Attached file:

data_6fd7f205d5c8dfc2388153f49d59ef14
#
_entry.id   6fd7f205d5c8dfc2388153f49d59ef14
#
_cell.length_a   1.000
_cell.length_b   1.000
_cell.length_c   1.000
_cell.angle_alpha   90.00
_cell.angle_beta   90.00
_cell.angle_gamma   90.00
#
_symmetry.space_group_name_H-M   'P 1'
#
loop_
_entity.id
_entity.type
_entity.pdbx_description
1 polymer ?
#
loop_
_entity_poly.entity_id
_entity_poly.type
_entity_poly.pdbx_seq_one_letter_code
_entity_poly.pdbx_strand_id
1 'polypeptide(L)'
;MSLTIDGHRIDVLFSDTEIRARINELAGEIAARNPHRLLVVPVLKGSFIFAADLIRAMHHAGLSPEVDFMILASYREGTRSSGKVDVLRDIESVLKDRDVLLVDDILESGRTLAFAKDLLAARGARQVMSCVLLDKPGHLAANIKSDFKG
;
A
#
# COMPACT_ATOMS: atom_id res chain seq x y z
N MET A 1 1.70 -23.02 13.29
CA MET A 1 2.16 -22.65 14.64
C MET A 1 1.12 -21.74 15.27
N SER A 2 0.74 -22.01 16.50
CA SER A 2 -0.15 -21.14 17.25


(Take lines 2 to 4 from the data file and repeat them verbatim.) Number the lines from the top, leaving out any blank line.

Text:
#
_entry.id   6fd7f205d5c8dfc2388153f49d59ef14
#